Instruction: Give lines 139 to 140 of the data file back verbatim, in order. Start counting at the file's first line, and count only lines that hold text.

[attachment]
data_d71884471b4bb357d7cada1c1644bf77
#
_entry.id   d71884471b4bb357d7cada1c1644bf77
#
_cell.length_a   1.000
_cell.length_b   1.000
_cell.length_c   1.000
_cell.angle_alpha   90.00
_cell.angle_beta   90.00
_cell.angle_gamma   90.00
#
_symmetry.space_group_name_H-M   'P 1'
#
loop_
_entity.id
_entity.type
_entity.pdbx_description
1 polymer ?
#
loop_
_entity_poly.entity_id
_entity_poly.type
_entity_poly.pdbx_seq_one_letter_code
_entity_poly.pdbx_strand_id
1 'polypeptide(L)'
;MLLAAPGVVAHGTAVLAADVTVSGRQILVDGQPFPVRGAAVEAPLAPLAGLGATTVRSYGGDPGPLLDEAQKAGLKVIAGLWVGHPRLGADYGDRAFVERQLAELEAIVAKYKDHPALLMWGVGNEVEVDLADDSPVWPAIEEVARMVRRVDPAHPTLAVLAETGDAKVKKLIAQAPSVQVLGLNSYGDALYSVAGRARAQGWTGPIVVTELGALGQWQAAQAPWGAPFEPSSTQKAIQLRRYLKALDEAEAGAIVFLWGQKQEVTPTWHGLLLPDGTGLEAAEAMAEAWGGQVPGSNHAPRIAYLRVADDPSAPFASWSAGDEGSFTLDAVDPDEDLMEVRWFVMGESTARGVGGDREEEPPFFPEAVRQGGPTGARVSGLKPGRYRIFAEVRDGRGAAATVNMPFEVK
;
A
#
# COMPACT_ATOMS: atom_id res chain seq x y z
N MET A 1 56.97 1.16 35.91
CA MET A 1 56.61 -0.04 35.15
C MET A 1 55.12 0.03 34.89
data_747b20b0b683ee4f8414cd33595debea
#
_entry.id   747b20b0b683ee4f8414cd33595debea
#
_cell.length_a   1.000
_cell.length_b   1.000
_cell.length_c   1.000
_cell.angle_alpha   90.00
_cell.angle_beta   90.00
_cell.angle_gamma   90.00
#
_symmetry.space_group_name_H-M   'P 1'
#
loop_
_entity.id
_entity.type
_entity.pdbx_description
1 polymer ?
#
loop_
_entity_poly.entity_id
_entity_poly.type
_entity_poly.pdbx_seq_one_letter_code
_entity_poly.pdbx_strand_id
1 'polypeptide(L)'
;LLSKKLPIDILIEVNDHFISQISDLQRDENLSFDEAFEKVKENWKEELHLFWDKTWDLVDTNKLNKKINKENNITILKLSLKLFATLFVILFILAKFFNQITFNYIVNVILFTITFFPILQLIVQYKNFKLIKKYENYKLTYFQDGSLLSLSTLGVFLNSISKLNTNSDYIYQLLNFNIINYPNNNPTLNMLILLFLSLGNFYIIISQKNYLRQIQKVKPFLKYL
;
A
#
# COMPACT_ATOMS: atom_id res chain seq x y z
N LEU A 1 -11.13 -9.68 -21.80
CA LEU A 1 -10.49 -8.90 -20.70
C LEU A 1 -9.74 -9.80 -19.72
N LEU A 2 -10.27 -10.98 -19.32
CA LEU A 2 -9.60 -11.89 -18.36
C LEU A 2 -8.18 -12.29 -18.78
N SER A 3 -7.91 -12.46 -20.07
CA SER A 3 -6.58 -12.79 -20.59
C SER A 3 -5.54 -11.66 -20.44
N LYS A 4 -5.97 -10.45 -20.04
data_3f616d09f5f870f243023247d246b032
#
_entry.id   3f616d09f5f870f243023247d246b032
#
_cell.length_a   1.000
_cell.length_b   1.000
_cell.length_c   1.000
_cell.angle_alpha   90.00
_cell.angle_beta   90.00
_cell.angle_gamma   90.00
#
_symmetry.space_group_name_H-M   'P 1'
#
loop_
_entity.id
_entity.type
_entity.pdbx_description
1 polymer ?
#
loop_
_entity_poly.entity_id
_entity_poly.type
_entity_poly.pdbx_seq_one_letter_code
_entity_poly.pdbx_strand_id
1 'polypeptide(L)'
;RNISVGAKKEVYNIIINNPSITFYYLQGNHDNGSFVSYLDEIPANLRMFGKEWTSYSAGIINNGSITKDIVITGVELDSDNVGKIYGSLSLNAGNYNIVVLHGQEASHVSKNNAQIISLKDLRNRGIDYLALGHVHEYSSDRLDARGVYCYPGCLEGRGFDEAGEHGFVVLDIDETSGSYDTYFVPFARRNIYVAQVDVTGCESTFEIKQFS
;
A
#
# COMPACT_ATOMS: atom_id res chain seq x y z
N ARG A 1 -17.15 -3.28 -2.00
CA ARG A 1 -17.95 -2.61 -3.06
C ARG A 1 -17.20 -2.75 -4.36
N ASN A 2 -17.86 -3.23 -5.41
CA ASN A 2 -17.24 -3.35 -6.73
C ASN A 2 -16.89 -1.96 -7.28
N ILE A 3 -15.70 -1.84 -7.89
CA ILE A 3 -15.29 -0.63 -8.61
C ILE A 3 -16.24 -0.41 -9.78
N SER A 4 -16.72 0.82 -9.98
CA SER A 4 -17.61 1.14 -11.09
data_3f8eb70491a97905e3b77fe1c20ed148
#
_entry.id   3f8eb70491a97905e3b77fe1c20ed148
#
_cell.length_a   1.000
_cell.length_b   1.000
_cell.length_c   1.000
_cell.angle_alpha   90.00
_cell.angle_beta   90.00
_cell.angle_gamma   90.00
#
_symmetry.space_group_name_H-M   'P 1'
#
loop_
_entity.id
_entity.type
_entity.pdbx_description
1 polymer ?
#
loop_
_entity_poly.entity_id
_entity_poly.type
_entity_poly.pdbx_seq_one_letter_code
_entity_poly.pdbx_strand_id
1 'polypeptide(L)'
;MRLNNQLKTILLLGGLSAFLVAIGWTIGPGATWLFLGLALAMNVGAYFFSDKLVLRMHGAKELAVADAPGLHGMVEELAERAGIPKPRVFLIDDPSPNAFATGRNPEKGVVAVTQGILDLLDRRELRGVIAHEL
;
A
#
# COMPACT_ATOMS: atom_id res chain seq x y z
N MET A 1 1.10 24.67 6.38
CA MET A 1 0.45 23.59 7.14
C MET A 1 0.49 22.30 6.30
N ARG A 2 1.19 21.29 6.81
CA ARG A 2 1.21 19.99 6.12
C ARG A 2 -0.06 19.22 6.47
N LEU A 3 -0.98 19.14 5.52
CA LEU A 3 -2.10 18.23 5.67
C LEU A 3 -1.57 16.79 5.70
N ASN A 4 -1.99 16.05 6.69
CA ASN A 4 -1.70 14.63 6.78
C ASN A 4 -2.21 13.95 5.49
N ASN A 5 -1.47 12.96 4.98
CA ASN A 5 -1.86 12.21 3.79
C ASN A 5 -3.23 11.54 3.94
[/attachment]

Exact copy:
1 'polypeptide(L)'
;MRLNNQLKTILLLGGLSAFLVAIGWTIGPGATWLFLGLALAMNVGAYFFSDKLVLRMHGAKELAVADAPGLHGMVEELAERAGIPKPRVFLIDDPSPNAFATGRNPEKGVVAVTQGILDLLDRRELRGVIAHEL